Crater Lakes National Park – this clear blue kale surrounded by luch tropical rainforest is part of the wet Tropics World Heritage Area.
The lake is a marr or volcanic crater created thousands of years ago by two massive explosions of superheated groundwater. Difference in soil type, drainage or past disturbance have shaped the forest and a number of rainforest communities can be seen around the lake.
The lake was a great location for a cool dip, a snorkel or even some high speed remote control boat racing

Further on we reach Malanda Falls
The Tablelands are the result of several periods of volcanic activity between 4 and 1 million years ago. Lava flowed out from at least six shield volcanoes on the southern Tableland, and the basis that form the Falls are believed to have come from the Malanda volcano 3-4 million years ago.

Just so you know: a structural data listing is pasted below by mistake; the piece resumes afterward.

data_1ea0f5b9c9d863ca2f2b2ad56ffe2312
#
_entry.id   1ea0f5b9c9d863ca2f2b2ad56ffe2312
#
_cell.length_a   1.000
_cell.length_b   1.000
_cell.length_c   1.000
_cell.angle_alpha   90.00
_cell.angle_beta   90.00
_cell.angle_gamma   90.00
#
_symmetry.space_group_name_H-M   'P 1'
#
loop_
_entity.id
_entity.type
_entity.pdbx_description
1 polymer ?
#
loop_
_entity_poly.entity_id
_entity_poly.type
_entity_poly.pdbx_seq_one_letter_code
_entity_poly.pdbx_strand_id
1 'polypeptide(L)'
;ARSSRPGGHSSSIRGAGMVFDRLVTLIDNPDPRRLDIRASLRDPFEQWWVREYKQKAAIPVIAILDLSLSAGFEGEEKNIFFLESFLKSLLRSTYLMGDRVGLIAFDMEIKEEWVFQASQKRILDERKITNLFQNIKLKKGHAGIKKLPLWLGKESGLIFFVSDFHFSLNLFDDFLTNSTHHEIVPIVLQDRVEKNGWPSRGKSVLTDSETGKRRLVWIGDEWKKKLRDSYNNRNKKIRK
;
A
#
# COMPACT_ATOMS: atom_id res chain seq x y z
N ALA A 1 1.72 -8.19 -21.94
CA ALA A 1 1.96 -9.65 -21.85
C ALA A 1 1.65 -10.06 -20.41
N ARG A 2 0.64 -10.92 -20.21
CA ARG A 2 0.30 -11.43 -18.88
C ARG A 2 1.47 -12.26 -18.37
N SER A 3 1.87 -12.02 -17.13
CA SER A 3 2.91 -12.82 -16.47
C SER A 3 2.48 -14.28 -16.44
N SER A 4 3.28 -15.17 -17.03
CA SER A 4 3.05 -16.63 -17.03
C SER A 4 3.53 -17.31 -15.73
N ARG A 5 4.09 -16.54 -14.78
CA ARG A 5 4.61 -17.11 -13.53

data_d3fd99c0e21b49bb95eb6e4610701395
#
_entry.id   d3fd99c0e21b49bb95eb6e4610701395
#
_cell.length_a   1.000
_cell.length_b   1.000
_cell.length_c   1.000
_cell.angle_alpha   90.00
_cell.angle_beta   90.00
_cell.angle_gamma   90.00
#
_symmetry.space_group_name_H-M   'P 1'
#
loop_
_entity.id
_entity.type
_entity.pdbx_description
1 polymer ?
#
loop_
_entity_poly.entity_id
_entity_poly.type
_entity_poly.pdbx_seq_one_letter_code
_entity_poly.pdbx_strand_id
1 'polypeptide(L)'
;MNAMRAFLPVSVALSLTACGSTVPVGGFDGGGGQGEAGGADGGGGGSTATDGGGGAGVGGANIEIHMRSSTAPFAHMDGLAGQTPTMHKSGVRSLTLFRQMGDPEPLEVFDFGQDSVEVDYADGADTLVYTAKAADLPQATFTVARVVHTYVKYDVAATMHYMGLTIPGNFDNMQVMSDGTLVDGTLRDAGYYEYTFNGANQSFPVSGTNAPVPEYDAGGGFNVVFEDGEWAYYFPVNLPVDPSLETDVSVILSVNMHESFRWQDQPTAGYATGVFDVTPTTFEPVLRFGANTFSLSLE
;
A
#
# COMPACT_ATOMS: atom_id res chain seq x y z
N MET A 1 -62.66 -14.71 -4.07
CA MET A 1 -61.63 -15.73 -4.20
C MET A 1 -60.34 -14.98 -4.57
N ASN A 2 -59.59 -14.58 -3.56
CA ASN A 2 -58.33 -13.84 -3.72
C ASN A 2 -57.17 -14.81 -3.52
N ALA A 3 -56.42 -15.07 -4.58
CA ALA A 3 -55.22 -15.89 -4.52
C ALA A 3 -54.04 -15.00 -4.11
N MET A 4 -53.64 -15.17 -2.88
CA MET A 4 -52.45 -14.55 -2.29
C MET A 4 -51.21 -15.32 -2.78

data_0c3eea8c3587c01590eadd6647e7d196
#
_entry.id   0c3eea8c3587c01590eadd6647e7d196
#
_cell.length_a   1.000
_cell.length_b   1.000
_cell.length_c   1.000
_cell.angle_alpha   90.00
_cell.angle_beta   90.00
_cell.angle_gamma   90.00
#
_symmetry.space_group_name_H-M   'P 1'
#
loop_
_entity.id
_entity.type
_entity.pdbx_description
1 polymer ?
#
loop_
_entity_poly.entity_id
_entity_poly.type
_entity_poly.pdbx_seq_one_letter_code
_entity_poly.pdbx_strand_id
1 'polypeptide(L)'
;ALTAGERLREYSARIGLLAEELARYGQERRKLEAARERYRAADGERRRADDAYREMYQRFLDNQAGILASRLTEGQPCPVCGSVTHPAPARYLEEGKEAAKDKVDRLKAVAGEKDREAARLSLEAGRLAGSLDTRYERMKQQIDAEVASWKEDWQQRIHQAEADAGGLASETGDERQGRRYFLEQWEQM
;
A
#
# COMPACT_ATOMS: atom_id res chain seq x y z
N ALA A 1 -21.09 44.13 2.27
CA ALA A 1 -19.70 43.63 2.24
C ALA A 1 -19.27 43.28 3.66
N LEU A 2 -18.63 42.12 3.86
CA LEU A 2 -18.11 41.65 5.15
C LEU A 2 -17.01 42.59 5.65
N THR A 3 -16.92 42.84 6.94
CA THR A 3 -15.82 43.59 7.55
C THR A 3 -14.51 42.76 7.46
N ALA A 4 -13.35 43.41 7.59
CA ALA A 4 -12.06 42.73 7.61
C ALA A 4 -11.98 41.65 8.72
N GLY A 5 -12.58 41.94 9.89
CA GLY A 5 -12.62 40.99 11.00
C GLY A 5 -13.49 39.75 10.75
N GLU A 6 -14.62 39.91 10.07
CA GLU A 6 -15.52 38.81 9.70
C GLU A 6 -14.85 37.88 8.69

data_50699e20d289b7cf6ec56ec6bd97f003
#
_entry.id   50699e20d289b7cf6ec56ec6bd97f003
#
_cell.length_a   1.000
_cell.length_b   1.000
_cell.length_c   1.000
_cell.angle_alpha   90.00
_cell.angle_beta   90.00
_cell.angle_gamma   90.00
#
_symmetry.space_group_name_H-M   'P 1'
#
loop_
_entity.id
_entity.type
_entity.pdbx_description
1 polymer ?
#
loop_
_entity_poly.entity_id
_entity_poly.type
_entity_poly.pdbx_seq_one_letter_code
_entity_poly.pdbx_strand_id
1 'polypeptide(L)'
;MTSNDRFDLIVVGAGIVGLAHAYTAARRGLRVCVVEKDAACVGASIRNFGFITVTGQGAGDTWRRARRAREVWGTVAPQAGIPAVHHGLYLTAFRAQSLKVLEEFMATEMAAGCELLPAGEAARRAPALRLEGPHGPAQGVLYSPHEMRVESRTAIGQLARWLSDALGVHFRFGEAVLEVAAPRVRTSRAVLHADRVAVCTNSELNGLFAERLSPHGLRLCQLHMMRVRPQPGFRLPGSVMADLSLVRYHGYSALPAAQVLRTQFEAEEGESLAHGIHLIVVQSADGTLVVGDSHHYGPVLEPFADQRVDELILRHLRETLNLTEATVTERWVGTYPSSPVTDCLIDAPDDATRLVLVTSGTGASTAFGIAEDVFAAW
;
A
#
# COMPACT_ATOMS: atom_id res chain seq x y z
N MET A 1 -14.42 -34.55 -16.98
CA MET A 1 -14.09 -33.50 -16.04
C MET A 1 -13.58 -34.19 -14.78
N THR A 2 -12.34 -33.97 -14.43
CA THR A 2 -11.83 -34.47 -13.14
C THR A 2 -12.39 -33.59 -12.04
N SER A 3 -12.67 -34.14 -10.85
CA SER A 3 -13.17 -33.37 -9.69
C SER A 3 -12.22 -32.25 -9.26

As the lava spewed out from the volcanoes, it flowed down and filled ancient valleys. Weathering changed the black basalt to the rich red soils of the Tableland, and erosion cut gullies into the lava forming deep river valleys. Over time, the North Johnston River eroded upstream, and the waters now tumble over the basalt rock wall known as the Malanda Falls.
A large number of Austrailan and American troops were stationed on the Atherton Tablelands during World War II. Malanda Falls was a popular swimming and picnic spot for service personnel and during the war years Australian troops upgraded the pool at the base of the Falls and built a three level platform diving tower,
Malanda's first swimming club was formed in 1925, and swimming carnivals were held here between Malanda, Atherton, Mareeba and cairns.

Posted by charlystyles 13:23 Archived in Australia Tagged tully hinchinbrook cardwell Comments (0)

(Entries 1 - 1 of 1) Page [1]